In The Presence of the Sun: Stories and Poems 1961-1991 Analysis

N. Scott Momaday

Social Concerns

Momaday's broad perspective of thirty years of creative life lends him a vision of history that is unique: through the arts he sees his people before Columbus, the signing of the Declaration of Independence, the last Kiowa Sun Dance in 1887, the assassination of Kennedy, the march of AIDS and environmental damage across the face of the land. Momaday's poetry reflects the sweep of his life: from his impressive childhood among various Indian traditions to his inspiring adult travels in Europe. These diverse interests are reflected in his poetry. As Momaday comments, "if you look closely into these pages, it is possible to catch a glimpse of me in my original being."

This power to see the sweep of history, one's own time, and one's own "original being" comes through the imagination combined with words. Momaday originated the phrase "the man made of words." He reminds us that we are all made of words: not only reading and writing, but also conversations, stories, songs, rituals, memory and thought. All these constitute our lives. Momaday also delights in the sound and the sense of words. His poetry forces the boundaries in the meanings of words and challenges our expectations about nature, Native American culture and the genre of poetry.

In The Presence of the Sun: Stories and Poems 1961-1991 Techniques / Literary Precedents

The book is divided in four sections: "Selected Poems," "The Strange and True Story of My Life with Billy the Kid," "In the Presence of the Sun: A Gathering of Shields," and "New Poems." These sections show a variety of forms, tones and content in the poetry and short stories. His early work is in syllabic poetry, which is based on a number of syllables per line, rather than on the structured meter of rhyme of traditional poetry. This form allowed him more freedom of expression than rigid meters imposed; additionally, some arrangements of this syllabic poetry resembles the rhythms of Indian verse translations and oral traditions.

Ivor Winters, Momaday's mentor at Stanford, focused him on morality and reason as central literary expressions, rather than the emotion, association and connotation of the Symbolists. Winters also expected form and control, and insisted that form was not outside the aesthetic or moral judgments. Nor was form to be simply imitative or expressive: to explore chaotic or fragmented life in chaotic or fragmentated language was an intellectual cop-out and linguistically self-defeating. Rather, Winters asserted that the challenge of post-Symbolist poetry, as he called it, is to explore a rational and sensory universe by pushing language to its most fluid, most complex relationship between words. Momaday agreed with Winters's philosophical and aesthetic positions, but his original talent was not stifled by his mentor. He fused this training with his inheritance of Native American language and ritual and his heritage of Southwestern landscapes and peoples.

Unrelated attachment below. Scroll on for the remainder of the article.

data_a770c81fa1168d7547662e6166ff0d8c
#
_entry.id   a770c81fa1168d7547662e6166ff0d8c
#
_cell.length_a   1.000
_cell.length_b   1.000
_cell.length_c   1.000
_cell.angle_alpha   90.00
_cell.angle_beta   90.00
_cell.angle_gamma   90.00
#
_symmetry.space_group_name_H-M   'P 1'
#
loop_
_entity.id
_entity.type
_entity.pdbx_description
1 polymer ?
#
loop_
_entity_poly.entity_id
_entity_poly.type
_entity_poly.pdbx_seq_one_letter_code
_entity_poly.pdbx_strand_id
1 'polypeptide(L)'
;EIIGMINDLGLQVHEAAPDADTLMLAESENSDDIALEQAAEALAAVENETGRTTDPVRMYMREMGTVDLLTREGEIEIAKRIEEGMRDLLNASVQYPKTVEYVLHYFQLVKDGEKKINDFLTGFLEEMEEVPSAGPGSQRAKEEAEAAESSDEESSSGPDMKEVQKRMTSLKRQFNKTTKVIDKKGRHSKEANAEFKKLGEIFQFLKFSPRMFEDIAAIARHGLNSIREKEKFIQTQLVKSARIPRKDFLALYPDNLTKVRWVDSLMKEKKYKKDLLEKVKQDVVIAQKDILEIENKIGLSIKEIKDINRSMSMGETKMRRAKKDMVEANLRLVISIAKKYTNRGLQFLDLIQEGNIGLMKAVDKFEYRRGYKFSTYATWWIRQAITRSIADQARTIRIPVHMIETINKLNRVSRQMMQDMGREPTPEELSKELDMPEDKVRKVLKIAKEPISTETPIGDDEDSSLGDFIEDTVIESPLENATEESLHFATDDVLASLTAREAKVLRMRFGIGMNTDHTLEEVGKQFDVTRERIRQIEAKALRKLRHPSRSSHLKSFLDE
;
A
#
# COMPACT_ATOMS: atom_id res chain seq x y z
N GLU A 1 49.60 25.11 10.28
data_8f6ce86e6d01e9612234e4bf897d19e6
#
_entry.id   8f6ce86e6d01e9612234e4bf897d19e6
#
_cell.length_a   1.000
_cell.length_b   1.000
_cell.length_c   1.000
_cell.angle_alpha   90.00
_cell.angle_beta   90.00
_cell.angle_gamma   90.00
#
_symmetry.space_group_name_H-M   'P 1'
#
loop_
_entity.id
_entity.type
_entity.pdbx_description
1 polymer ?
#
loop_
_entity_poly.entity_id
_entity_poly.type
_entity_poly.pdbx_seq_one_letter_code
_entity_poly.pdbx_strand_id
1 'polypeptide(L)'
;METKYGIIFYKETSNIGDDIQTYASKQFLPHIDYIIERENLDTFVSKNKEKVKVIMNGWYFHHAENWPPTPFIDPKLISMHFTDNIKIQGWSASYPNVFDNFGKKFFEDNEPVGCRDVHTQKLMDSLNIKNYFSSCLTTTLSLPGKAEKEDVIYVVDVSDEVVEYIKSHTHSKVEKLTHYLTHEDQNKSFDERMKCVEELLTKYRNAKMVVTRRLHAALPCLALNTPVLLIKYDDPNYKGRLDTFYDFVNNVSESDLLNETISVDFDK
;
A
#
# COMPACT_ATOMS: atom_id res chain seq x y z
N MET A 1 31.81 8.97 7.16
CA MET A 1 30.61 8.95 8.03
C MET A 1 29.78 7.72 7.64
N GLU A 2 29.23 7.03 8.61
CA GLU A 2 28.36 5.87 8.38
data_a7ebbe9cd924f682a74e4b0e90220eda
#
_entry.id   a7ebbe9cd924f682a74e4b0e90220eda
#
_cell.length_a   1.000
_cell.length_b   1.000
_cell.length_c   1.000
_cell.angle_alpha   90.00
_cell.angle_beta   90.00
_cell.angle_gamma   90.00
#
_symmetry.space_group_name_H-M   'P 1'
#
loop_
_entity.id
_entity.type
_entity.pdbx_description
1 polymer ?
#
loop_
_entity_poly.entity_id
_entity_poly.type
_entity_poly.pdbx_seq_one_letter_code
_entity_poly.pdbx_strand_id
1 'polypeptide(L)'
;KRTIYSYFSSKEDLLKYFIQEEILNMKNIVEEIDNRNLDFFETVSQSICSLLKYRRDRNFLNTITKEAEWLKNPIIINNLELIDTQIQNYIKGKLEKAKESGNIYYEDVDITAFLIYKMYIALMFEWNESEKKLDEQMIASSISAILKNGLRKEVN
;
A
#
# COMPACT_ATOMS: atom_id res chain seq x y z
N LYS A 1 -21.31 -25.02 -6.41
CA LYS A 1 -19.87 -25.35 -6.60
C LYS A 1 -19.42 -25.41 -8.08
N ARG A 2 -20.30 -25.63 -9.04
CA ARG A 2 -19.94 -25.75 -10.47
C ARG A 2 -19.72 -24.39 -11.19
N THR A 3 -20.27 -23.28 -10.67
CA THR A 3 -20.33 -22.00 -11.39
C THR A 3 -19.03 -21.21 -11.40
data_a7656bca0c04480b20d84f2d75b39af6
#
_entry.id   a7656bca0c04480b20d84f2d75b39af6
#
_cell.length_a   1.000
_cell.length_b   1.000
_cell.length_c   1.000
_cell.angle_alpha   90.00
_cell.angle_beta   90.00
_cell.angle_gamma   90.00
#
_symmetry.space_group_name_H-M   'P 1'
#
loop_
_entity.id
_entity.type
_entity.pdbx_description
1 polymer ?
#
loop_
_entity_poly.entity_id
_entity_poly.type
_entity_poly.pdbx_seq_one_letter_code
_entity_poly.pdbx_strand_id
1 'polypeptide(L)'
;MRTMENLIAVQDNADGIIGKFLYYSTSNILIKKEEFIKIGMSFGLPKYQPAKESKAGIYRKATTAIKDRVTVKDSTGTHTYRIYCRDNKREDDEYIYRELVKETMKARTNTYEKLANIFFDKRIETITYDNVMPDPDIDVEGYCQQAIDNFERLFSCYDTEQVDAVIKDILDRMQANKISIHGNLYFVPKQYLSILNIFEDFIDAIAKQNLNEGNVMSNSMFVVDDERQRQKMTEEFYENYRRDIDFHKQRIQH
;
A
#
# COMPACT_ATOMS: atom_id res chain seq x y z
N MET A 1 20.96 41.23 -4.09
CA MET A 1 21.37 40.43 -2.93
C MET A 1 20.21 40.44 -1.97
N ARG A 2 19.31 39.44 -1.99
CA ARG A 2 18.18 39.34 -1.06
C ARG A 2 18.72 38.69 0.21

Momaday's most recent poetry demonstrates a broader exploration of form, tone and content, particularly in a series of heroic couplets: iambic pentameter lines rhymed in pairs. These rhymed pairs are pithy epigrams; some clearly are epitaphs commenting on deceased persons embodying contemporary values and concerns, including sex and procreation, beauty, ambition and hard work. Clearly Momaday brings these values into question, prompting the reader to explore the positive and negative aspects of each value.

In The Presence of the Sun: Stories and Poems 1961-1991 Literary Precedents

Momaday, mentored by Ivor Winters, was necessarily influenced by his philosophies and style. But Momaday's love of poetry precedes his study with Winters. The anti-romantic literature of Frederick Goddard Tuckerman, a contemporary — and intellectual opposite — of the transcendentalists, and of Emily Dickinson are also clear forerunners to his poetry. Of her, Momaday notes that she taught him about "the mystery and the miracle of language" and about capturing the sense of human isolation, tragic finality and intellectual survival.

In addition to his study of the anti-romantic poets, Momaday was also clearly influenced by the Symbolists. Indeed, Winters calls their poetry "post-Symbolist," which also included Wallace Stevens and Valery. Their influences are seen most clearly in his earlier poems.

Finally, he attributes writers such as William Faulkner and Isak Dinesen with teaching him how to tell an involving story which draws the reader into a beloved landscape or region, into a family or community.

In The Presence of the Sun: Stories and Poems 1961-1991 Related Titles

Momaday's early poems are previously printed in Angle of Geese and Other Poems and The Gourd Dancer (1976). The Billy the Kid cycle was first published in The American West magazine, complete with color illustrations of Momaday's accompanying artwork. In the Presence of the Sun: A Gathering of Shields is a limited-edition printing with full-color plates of the shields. The shield paintings have also been displayed on tour.

In The Presence of the Sun: Stories and Poems 1961-1991 Bibliography

(Masterpieces of American Literature)

Barry, Nora. Review of Ancestral Voice: Conversations with N. Scott Momaday. MELUS 16 (December 22, 1989): 115-117.

Douglas, Christopher. “The Flawed Design: American Imperialism in N. Scott Momaday’s House Made of Dawn and Cormac McCarthy’s Blood Meridian.” Critique: Studies in Contemporary Fiction 45 (Fall, 2003): 3-24.

Isernhagen, Hartwig. Momaday, Vizenor, Armstrong: Conversations on American Indian Writing. Norman: University of Oklahoma Press, 1999.

Owen, Louis. Other Destinies: Reading the American Indian Novel....

(The entire section is 180 words.)